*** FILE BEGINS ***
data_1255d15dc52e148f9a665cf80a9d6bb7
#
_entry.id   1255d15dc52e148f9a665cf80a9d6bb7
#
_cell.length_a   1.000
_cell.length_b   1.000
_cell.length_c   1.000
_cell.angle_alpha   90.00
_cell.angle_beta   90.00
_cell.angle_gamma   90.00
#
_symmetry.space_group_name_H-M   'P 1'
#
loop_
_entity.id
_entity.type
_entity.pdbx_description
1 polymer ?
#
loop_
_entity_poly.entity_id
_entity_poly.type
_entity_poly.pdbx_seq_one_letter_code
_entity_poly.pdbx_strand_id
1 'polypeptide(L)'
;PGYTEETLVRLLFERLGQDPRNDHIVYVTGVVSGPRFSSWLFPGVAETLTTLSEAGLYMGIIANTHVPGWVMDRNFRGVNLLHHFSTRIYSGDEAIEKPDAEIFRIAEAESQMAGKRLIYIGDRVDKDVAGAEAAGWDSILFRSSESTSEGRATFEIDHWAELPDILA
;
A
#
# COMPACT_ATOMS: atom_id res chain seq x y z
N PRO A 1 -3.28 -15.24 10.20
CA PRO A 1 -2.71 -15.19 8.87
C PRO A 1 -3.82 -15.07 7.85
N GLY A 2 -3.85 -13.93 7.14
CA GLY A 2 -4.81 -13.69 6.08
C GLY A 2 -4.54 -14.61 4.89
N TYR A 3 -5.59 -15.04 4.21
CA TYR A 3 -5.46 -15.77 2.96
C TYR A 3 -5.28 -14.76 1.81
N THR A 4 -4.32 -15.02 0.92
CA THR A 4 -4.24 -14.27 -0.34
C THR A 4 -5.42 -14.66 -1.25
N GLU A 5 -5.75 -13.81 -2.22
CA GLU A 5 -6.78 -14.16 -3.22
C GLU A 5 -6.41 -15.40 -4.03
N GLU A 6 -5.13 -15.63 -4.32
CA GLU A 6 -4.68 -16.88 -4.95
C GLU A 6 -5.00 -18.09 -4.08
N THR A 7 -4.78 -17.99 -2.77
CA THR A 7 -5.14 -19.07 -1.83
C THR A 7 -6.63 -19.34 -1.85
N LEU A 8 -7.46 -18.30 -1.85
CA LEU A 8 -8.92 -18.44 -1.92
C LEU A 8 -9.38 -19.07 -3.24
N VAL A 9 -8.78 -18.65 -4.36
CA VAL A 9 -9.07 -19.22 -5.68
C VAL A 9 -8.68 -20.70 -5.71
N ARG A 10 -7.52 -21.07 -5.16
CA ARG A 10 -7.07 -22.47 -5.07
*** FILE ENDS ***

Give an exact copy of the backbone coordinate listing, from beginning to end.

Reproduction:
data_1255d15dc52e148f9a665cf80a9d6bb7
#
_entry.id   1255d15dc52e148f9a665cf80a9d6bb7
#
_cell.length_a   1.000
_cell.length_b   1.000
_cell.length_c   1.000
_cell.angle_alpha   90.00
_cell.angle_beta   90.00
_cell.angle_gamma   90.00
#
_symmetry.space_group_name_H-M   'P 1'
#
loop_
_entity.id
_entity.type
_entity.pdbx_description
1 polymer ?
#
loop_
_entity_poly.entity_id
_entity_poly.type
_entity_poly.pdbx_seq_one_letter_code
_entity_poly.pdbx_strand_id
1 'polypeptide(L)'
;PGYTEETLVRLLFERLGQDPRNDHIVYVTGVVSGPRFSSWLFPGVAETLTTLSEAGLYMGIIANTHVPGWVMDRNFRGVNLLHHFSTRIYSGDEAIEKPDAEIFRIAEAESQMAGKRLIYIGDRVDKDVAGAEAAGWDSILFRSSESTSEGRATFEIDHWAELPDILA
;
A
#
# COMPACT_ATOMS: atom_id res chain seq x y z
N PRO A 1 -3.28 -15.24 10.20
CA PRO A 1 -2.71 -15.19 8.87
C PRO A 1 -3.82 -15.07 7.85
N GLY A 2 -3.85 -13.93 7.14
CA GLY A 2 -4.81 -13.69 6.08
C GLY A 2 -4.54 -14.61 4.89
N TYR A 3 -5.59 -15.04 4.21
CA TYR A 3 -5.46 -15.77 2.96
C TYR A 3 -5.28 -14.76 1.81
N THR A 4 -4.32 -15.02 0.92
CA THR A 4 -4.24 -14.27 -0.34
C THR A 4 -5.42 -14.66 -1.25
N GLU A 5 -5.75 -13.81 -2.22
CA GLU A 5 -6.78 -14.16 -3.22
C GLU A 5 -6.41 -15.40 -4.03
N GLU A 6 -5.13 -15.63 -4.32
CA GLU A 6 -4.68 -16.88 -4.95
C GLU A 6 -5.00 -18.09 -4.08
N THR A 7 -4.78 -17.99 -2.77
CA THR A 7 -5.14 -19.07 -1.83
C THR A 7 -6.63 -19.34 -1.85
N LEU A 8 -7.46 -18.30 -1.85
CA LEU A 8 -8.92 -18.44 -1.92
C LEU A 8 -9.38 -19.07 -3.24
N VAL A 9 -8.78 -18.65 -4.36
CA VAL A 9 -9.07 -19.22 -5.68
C VAL A 9 -8.68 -20.70 -5.71
N ARG A 10 -7.52 -21.07 -5.16
CA ARG A 10 -7.07 -22.47 -5.07